• The nature of the unity we seek: he notes that unity between Orthodoxy and Catholicism needs to happen in order to spread the gospel and help the world believe, but that we must "truly relearn to see and understand our inner spiritual kinship with each other." He is not, he says, concerned firstly with "tactical, political progress, but rapprochement on the level of our interior affinity" (87). He expands on this later, rightly noting that 'beyond the doctrinal issues, there are still many steps to be taken at the level of the heart. God still needs to do some work on us here. For the same reason, I would also be shy about making any predictions about when reunion will happen. The important thing is that we truly love each other, that we have an interior unity, that we draw as close together and collaborate as much as we can--while trying to work through the remaining areas of open questions" (89-90).This, of course, clearly echos John Paul II's oft-stated call for the "healing of memories," on which I've commented previously with reference to Orthodoxy (“The Healing of Memories: a Suggestion for Liturgical Enactment,Ecumenical Trends 34 [2005]: 9-12), including here.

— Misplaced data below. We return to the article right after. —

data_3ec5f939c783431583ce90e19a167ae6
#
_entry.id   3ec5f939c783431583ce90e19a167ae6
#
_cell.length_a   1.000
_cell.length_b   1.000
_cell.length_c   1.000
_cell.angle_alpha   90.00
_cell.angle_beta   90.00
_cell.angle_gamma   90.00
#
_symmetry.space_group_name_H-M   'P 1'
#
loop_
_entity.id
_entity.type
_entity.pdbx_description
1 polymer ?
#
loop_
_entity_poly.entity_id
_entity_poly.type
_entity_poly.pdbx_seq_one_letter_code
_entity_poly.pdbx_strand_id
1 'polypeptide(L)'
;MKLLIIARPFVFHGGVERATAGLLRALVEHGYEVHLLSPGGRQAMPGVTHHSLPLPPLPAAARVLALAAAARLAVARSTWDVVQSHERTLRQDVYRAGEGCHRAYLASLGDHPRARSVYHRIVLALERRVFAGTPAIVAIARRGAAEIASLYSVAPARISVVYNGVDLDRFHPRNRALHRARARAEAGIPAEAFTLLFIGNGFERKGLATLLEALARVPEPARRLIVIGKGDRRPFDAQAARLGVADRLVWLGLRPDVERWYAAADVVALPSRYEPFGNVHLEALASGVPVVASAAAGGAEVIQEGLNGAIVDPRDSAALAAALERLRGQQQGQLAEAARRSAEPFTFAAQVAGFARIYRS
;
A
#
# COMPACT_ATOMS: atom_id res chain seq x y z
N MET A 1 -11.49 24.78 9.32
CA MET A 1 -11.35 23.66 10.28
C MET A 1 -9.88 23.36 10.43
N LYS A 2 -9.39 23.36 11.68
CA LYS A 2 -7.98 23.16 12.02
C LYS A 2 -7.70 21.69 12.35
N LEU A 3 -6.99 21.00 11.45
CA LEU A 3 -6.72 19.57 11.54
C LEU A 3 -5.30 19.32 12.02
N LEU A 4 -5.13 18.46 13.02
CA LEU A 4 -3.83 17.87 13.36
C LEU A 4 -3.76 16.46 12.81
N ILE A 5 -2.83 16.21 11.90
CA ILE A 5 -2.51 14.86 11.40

• No new Uniates: Discussing the prospect of Anglicans entering the Catholic Church, the pope notes that structures being set up for them will be flexible. "We don't want to create new uniate churches, but we do want to offer ways for local church traditions, traditions that have evolved outside of the Roman Church, to be brought into communion with the pope and thus into Catholic communion" (97).

ii) Surprising Comments: